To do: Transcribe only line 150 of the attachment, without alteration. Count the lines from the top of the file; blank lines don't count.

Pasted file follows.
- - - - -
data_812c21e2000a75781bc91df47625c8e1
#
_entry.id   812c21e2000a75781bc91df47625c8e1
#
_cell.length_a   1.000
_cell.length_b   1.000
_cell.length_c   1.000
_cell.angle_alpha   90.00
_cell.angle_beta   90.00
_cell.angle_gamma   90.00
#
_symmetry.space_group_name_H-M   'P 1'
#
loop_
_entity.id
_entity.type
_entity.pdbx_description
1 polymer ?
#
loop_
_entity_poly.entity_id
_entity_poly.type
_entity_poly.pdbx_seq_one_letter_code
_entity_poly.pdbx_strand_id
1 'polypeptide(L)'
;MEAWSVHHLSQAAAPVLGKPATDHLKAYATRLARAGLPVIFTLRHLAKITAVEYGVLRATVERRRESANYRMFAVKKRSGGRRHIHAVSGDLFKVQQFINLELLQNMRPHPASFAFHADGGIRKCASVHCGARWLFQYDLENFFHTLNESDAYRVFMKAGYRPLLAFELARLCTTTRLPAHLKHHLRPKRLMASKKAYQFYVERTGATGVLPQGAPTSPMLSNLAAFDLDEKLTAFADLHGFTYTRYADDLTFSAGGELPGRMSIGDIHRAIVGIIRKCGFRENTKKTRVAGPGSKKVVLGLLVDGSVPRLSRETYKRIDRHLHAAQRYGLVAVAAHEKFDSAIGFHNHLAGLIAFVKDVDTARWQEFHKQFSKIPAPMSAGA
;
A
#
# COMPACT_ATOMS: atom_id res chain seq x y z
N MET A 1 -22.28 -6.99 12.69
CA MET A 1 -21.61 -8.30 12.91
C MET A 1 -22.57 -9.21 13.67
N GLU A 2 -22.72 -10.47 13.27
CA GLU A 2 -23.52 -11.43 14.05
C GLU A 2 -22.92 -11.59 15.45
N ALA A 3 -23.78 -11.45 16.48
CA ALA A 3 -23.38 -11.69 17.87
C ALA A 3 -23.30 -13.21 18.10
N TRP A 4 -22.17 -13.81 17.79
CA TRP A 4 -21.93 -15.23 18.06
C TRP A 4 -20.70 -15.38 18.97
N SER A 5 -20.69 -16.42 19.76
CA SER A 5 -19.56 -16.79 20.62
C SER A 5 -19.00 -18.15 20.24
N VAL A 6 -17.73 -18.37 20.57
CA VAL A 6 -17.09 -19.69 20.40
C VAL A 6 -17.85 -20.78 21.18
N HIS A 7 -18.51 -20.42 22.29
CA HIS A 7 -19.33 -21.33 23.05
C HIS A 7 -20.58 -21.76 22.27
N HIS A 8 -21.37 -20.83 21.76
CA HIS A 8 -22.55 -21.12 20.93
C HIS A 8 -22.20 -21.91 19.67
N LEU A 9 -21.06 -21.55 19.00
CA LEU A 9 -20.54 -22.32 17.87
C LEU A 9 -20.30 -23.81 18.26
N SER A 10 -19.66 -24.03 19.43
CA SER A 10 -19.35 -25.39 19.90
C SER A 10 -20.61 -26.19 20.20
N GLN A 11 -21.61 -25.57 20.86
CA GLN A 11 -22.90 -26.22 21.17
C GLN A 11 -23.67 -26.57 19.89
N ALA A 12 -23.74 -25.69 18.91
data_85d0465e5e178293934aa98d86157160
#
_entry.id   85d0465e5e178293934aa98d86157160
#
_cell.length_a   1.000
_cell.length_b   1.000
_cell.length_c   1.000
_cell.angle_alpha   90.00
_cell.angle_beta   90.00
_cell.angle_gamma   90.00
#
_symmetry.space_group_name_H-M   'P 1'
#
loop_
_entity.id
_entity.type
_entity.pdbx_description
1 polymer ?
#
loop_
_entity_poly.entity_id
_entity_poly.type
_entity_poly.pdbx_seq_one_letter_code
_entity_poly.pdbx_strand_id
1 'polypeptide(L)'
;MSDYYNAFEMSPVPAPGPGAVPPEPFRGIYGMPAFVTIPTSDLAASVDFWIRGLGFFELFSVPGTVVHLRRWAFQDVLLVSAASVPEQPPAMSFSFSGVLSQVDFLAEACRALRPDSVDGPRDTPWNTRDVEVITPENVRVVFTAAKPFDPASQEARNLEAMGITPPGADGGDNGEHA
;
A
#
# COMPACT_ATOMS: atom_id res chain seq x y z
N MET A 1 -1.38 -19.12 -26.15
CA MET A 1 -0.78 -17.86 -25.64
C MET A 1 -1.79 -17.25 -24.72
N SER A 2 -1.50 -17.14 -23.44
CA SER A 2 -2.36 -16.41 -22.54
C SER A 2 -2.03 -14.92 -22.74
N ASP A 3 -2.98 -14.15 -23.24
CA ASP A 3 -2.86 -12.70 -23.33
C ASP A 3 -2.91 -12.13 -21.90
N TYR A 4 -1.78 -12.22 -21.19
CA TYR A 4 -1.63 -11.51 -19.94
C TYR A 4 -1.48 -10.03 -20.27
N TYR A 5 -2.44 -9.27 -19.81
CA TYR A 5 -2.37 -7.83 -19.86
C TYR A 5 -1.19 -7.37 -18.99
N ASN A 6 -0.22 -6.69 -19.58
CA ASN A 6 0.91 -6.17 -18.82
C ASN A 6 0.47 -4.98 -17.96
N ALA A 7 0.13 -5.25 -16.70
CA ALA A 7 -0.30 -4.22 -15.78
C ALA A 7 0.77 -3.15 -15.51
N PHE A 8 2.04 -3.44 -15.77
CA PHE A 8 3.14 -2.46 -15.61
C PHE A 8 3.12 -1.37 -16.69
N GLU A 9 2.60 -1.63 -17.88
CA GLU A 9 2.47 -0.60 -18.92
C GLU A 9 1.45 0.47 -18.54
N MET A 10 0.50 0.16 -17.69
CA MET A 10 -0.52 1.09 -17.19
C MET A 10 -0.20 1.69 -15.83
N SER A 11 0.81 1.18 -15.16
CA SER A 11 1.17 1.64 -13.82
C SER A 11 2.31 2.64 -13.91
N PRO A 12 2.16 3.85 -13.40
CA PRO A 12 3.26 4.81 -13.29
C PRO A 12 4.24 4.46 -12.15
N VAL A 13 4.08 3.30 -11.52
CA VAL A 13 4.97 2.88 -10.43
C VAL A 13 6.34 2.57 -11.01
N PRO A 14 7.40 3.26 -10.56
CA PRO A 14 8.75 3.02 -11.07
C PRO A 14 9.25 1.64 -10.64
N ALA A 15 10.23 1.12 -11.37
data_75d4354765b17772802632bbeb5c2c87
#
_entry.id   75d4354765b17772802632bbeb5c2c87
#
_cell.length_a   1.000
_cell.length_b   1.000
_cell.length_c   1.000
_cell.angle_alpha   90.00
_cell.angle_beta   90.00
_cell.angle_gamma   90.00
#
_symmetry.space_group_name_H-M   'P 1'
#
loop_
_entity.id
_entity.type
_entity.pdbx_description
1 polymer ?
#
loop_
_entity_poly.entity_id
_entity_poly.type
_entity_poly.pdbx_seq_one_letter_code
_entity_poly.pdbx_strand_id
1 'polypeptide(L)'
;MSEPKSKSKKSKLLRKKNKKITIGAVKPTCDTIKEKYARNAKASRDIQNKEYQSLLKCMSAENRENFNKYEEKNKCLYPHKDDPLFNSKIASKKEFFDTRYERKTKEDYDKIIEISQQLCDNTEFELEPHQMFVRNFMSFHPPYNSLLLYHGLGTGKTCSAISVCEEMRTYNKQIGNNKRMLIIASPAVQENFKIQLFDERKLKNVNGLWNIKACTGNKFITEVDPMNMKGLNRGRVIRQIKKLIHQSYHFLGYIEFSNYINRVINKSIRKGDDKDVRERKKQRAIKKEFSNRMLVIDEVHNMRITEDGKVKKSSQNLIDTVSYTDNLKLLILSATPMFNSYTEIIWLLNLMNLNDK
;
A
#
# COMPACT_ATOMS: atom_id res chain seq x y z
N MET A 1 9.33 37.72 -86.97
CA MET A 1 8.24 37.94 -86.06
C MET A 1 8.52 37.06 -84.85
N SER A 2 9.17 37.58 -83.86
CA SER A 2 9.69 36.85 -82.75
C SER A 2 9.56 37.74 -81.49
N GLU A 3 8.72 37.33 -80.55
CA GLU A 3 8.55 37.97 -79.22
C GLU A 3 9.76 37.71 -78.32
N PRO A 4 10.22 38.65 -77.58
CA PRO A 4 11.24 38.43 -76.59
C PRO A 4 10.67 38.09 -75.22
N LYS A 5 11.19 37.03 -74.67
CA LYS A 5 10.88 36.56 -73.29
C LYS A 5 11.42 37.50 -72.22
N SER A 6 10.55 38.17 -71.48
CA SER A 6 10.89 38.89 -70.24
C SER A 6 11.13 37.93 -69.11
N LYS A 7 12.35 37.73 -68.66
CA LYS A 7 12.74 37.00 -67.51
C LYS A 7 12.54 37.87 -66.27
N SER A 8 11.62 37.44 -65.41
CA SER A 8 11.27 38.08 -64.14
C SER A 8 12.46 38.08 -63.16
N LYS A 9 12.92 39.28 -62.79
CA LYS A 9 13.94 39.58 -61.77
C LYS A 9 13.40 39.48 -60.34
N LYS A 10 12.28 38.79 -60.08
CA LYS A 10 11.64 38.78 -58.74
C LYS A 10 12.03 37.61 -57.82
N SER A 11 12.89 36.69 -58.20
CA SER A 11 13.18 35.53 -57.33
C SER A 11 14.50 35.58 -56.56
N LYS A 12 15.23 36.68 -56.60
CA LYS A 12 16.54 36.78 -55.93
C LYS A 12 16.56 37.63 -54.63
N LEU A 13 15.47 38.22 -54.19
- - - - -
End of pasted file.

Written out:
#